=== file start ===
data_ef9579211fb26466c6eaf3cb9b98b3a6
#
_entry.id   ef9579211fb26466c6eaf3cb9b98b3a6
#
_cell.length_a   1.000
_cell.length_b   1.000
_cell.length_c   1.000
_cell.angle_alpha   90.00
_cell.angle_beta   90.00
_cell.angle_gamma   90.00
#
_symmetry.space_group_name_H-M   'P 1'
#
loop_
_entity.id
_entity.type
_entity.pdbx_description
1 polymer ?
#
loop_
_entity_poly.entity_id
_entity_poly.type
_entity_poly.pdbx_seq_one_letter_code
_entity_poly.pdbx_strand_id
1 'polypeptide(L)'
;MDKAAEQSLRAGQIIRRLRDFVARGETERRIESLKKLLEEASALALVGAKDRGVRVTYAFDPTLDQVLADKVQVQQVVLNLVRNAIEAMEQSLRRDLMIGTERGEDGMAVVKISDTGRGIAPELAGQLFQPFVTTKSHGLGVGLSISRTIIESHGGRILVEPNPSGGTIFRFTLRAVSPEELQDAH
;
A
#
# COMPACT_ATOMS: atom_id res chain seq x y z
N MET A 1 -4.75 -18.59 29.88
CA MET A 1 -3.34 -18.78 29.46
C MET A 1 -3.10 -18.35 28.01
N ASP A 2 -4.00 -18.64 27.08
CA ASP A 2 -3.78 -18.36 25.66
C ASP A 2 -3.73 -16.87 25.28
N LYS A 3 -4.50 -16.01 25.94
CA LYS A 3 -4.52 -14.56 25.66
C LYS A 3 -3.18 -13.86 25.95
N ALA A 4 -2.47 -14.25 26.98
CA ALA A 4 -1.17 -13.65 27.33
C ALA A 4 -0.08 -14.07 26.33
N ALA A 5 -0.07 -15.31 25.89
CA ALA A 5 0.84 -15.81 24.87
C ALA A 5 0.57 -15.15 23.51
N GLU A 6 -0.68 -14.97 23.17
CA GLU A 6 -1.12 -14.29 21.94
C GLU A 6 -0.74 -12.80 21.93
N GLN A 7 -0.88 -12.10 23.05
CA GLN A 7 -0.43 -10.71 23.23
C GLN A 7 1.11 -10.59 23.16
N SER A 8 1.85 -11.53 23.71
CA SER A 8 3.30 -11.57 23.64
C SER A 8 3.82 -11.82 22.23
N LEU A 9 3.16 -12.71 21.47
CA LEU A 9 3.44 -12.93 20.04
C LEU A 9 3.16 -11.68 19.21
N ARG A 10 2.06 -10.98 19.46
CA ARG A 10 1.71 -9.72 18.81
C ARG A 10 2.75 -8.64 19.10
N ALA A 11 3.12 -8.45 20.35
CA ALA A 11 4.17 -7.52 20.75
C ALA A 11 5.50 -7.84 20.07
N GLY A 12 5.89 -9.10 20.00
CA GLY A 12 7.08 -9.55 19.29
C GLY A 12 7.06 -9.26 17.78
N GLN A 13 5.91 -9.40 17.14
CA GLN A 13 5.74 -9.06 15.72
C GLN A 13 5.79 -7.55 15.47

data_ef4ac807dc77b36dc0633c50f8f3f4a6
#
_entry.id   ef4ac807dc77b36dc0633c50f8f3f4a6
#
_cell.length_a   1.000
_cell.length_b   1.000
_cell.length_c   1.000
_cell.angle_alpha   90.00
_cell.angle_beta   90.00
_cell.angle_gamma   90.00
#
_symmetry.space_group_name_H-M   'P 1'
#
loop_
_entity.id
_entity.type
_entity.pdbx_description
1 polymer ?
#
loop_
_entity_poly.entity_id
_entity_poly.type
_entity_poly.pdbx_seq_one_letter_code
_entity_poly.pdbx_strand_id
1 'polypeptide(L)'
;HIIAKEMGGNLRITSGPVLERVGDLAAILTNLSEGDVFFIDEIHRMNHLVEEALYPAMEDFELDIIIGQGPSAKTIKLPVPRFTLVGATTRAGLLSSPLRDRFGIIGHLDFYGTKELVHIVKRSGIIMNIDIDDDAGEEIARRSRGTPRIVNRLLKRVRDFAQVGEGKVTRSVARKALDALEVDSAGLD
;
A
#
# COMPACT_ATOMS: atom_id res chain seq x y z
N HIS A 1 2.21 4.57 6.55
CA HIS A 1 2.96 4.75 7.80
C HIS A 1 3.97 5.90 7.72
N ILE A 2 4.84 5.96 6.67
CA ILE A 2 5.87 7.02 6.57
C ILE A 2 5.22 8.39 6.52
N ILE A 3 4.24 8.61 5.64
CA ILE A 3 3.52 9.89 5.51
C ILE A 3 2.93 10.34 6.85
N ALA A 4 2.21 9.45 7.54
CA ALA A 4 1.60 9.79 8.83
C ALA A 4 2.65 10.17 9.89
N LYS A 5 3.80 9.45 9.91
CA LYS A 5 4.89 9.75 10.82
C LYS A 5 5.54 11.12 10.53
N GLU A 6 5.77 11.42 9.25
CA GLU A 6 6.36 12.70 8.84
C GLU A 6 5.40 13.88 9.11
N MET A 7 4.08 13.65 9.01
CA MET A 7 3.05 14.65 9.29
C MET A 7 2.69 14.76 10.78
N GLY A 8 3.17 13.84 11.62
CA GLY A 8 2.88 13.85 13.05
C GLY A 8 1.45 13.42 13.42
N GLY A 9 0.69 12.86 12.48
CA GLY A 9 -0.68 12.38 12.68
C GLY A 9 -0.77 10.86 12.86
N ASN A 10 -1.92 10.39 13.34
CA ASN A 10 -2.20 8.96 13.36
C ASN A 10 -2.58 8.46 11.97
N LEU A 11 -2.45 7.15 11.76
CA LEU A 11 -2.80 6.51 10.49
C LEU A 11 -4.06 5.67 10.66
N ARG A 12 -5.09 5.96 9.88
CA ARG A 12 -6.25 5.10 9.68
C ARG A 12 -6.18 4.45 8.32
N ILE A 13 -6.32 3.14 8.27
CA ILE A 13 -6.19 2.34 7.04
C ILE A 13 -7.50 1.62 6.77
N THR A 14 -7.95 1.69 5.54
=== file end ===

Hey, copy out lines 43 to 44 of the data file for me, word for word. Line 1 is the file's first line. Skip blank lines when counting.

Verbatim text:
N ALA A 5 -0.07 -15.31 25.89
CA ALA A 5 0.84 -15.81 24.87